of the late Right Rev. Dr. Cronyn Bishop of Huron.
BLAKENEY, The Rev. Richard Paul, D.D., LL.D., born in Roscommon, June 2, 1820, was educated at Trinity College, Dublin, taking a first-class place in theology in 1843. He was appointed to the curacy of St. Paul's, Nottingham, in June, 1843; to the vicarage of Ison-Green, Nottinghamshire, in June, 1844; and in Jan., 1852, to the vicarage of Christ Church, Claughton, Birkenhead, which he resigned in 1874, on being appointed vicar of Bridlington, Yorkshire. In 1868 the Senatus of the University of Edinburgh conferred on him the degree of D.D. honoris causâ. Dr. Blakeney has written largely on the controversy with the Catholic Church. Among his works are a "Manual of Romish Controversy," 1851, which has reached its tenth edition; "The Book of Common Prayer in its History and Interpretation," 1865—2nd ed. 1866; 3rd ed. 1870; "Catechism of the Prayer Book," 1869; and a "Protestant Catechism," 1851, which has passed through sixty editions.
BLAKESLEY, The Very Rev. Joseph Williams, B.D., the son of a London merchant, was born in 1808, and educated at St. Paul's School and Trinity College, Cambridge, where he graduated B.A. in 1831 as 21st Wrangler and Senior Chancellor's Medallist. He was subsequently elected Fellow and Tutor of his college, and twice appointed select preacher before the university, in which capacity he preached the two courses of sermons on the Dispensation of Paganism and the Evidences of Christianity, published under the title "Conciones Academicæ." In 1845 he was presented by his college to the vicarage of Ware. He was an unsuccessful candidate for the Regius Professorship of Divinity at Cambridge in 1850; was offered, but declined, the Regius Professorship of Modern History in 1860; was appointed a classical examiner in the University of London in 1861; and was presented by the Crown to a canonry in Canterbury Cathedral in 1863; after which he sat as Proctor for the Chapter of Canterbury in the Lower House of Convocation, and was named one of the Committee for revising the authorised version of the New Testament. In June, 1872, he was appointed Dean of Lincoln, and on the death of Bishop Thirlwall, was appointed by the Crown as his successor in the Senate of the University of London. Dean Blakesley, the reputed "Hertfordshire Incumbent" of the Times, has published "The Life of Aristotle, with a Critical Examination of some questions of Literary History," 1839; an edition of Herodotus in the "Bibliotheca Classica," 1854; "Four Months in Algeria, with a Visit to Carthage," 1859; and has been a contributor to several of the principal reviews.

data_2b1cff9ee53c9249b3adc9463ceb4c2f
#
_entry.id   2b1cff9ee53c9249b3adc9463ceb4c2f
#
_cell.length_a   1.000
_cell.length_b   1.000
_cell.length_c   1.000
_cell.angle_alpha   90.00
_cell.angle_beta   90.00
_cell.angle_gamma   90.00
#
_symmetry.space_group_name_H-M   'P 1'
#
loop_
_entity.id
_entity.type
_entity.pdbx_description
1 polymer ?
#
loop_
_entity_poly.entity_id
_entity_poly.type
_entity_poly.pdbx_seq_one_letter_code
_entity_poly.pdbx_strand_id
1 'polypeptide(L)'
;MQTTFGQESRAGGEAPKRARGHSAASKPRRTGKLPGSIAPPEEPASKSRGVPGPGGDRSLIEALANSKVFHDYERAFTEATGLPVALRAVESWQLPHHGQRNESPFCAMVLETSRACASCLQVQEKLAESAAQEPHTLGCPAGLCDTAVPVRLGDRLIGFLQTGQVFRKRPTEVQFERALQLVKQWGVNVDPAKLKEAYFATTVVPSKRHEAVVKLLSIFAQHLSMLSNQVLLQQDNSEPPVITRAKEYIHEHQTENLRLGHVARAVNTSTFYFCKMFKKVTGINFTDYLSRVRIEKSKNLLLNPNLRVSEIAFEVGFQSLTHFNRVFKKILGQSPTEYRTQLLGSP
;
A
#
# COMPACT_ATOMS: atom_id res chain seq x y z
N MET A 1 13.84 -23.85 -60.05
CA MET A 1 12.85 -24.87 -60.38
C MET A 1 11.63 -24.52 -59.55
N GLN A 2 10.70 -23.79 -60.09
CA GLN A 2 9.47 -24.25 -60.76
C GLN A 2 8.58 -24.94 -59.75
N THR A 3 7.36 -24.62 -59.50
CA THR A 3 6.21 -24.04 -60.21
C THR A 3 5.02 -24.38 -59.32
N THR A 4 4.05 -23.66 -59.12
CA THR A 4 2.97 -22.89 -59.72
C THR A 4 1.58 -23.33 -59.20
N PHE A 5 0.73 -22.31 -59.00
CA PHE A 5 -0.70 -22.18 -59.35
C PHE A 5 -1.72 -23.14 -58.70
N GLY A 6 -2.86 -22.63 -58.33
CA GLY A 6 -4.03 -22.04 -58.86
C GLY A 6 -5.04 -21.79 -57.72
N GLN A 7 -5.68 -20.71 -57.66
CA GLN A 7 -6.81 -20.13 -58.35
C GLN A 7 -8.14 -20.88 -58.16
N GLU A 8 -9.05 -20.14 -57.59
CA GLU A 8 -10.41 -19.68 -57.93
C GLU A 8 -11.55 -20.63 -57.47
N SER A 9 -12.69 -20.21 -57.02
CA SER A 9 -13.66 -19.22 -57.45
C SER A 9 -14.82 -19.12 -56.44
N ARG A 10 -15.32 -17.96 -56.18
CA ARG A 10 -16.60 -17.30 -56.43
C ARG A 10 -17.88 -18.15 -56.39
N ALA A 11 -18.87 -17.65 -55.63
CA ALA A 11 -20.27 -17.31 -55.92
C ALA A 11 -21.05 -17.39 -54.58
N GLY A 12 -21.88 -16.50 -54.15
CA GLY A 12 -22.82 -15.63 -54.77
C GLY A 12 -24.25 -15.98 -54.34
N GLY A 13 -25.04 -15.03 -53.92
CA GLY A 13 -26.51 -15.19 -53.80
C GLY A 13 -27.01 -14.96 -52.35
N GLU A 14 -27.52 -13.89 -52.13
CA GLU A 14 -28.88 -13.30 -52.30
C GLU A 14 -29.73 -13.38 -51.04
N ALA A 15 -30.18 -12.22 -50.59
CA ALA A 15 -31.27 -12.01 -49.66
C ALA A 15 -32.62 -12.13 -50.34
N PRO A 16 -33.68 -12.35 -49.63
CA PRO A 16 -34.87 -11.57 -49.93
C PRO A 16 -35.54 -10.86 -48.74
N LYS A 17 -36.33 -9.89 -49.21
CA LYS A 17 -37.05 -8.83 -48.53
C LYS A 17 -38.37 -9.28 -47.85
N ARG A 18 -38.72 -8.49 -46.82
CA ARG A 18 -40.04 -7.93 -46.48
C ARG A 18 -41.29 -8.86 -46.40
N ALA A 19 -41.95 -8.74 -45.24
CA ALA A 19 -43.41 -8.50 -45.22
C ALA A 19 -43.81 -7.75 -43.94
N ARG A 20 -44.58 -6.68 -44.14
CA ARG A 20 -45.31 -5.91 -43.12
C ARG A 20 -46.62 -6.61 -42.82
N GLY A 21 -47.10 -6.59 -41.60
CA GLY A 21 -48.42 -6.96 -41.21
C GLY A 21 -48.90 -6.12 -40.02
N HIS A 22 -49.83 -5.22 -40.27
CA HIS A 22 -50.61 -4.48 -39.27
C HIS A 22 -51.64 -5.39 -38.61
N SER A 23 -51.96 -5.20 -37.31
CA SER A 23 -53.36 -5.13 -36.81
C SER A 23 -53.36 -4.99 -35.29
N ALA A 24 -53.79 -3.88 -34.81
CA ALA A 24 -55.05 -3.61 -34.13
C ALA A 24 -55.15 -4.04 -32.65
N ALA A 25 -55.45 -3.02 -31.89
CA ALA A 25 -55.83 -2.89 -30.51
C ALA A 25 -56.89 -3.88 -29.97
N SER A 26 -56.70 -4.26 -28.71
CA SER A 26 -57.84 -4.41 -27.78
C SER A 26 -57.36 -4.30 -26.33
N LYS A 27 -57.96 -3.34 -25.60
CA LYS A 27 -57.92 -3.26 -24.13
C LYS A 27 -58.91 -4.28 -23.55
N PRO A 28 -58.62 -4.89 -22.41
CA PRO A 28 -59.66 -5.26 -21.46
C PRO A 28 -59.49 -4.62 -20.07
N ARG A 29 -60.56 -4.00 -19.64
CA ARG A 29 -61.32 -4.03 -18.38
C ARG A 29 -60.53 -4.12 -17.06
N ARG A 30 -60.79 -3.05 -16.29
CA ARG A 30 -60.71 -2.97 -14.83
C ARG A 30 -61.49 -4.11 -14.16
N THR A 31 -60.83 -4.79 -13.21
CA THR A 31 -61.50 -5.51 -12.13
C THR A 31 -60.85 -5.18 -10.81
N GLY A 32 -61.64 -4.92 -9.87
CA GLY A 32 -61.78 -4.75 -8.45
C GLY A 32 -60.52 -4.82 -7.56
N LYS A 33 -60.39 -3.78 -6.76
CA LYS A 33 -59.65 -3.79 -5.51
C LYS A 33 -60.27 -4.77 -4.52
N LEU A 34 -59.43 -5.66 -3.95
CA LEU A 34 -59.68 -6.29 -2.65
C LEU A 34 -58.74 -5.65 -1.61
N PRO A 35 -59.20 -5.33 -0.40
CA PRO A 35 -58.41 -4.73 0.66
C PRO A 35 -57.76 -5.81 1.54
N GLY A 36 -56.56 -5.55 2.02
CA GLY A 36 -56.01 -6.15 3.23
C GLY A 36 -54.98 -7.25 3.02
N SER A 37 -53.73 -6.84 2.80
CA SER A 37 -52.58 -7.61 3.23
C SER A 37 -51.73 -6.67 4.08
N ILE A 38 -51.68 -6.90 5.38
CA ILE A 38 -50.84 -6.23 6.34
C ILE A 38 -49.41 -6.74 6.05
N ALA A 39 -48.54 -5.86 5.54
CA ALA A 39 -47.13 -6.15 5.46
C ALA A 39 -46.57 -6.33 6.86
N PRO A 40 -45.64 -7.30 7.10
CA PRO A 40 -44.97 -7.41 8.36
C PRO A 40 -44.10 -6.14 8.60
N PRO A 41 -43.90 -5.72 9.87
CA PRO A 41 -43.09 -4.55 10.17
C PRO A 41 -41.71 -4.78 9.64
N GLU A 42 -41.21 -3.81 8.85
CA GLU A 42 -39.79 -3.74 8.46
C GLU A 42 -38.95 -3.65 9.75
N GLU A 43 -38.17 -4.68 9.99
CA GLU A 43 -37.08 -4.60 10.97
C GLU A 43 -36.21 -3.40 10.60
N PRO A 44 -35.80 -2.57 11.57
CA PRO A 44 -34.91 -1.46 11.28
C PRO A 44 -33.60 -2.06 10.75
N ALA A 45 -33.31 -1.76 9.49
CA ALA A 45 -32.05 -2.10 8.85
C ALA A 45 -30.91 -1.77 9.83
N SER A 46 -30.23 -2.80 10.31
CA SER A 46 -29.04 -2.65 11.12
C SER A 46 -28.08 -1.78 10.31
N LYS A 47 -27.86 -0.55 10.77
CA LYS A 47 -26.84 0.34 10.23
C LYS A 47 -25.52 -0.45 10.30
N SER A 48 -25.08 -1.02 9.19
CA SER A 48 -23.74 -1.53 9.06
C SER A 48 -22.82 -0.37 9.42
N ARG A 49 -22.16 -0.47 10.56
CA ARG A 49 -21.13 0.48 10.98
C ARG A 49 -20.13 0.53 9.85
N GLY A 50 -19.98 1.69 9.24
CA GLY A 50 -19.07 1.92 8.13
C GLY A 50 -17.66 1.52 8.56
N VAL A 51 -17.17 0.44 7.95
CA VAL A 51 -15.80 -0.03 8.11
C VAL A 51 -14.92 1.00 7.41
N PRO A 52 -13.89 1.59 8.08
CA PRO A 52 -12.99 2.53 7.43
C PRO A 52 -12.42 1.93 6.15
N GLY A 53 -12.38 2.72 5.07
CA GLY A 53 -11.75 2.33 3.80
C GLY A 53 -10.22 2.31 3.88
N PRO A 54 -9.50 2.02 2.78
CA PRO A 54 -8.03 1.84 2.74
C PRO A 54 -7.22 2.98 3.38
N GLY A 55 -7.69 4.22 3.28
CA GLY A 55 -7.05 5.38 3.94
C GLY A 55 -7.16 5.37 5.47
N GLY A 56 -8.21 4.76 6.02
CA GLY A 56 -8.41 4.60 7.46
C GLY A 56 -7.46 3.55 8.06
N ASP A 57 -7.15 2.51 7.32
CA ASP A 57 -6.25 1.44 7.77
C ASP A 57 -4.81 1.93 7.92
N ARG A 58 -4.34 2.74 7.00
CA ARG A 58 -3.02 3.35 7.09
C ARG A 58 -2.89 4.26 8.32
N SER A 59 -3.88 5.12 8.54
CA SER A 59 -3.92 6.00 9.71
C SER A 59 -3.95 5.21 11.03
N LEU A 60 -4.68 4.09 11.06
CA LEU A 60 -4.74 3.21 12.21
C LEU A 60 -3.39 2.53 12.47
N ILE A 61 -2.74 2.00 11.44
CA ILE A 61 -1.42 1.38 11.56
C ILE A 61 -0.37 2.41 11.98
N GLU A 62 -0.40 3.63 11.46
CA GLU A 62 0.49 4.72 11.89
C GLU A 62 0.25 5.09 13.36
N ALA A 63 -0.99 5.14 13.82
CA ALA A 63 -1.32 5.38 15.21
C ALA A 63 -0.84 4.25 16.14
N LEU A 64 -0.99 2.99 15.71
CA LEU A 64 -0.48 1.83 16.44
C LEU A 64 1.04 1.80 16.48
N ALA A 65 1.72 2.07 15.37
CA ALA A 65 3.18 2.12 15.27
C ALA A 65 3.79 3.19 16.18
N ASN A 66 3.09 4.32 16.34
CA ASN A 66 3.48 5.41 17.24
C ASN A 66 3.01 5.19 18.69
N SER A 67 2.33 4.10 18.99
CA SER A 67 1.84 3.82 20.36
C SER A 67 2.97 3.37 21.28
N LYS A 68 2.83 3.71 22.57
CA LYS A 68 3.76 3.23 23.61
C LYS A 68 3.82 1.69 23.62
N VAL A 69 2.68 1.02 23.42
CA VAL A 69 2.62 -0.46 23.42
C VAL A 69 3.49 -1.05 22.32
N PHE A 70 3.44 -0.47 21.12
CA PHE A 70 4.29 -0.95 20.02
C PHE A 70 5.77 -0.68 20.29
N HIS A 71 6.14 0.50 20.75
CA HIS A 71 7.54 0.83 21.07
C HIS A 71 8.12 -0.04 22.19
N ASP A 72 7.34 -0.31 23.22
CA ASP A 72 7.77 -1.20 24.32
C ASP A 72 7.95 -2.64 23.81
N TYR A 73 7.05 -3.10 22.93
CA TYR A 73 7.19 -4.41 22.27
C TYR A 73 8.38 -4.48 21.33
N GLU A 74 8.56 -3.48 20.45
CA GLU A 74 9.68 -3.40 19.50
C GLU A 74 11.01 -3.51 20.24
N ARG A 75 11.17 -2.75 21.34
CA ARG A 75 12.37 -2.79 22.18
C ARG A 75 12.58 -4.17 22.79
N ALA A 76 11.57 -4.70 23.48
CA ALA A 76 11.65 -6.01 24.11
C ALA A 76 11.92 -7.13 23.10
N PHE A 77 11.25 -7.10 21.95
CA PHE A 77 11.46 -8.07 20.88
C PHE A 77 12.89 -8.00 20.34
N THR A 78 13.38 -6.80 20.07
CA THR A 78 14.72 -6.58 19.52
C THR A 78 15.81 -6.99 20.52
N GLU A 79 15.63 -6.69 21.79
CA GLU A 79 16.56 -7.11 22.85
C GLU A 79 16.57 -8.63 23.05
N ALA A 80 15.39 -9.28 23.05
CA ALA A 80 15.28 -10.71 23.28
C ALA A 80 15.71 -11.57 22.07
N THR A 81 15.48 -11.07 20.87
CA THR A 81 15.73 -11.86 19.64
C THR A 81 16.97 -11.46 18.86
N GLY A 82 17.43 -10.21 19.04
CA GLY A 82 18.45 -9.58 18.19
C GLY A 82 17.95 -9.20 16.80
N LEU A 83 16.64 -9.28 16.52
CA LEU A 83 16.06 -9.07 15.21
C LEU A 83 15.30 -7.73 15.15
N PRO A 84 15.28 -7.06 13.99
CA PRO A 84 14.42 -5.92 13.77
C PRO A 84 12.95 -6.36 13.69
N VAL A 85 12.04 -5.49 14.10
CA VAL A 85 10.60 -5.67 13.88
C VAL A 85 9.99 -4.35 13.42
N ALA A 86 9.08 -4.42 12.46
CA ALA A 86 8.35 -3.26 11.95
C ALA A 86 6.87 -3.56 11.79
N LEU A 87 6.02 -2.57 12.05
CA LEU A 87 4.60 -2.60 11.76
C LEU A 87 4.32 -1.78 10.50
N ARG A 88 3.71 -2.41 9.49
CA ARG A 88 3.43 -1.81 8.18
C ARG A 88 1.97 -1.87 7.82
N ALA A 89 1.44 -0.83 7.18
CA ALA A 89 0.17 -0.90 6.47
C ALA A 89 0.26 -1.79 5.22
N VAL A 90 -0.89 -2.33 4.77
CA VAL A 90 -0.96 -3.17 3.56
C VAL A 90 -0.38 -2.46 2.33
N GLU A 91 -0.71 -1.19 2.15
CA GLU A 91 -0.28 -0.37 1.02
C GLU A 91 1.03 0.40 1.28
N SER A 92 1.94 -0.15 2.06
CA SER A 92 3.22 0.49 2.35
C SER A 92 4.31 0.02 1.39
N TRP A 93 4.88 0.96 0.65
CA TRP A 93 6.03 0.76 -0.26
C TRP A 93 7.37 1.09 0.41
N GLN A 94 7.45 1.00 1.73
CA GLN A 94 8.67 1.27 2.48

BLANCHARD, Edward Leman, son of William Blanchard, who for thirty-five years was a distinguished comedian at Covent Garden Theatre, was born Dec. 11, 1820. Mr. E. L. Blanchard became a constant contributor to periodical and dramatic literature at a very early period of his life, and before his twenty-fifth year was known to the public as the editor of "Chambers's London Journal," the author of "Bradshaw's Descriptive Railway Guides," and a series of handbooks, tales, essays, dramas, farces, and burlesques, which showed the exercise of a ready pen in the service of publishers and managers. He afterwards edited Willoughby's "Shakspere," "England and Wales Delineated," and wrote the novels of "Temple Bar," and "Man without a Destiny," besides supplying Miss Emma Stanley and Mr. W. S. Woodin with some of the most popular "entertainments" perhaps ever brought before the public. In addition to a quantity of literary work of a miscellaneous character,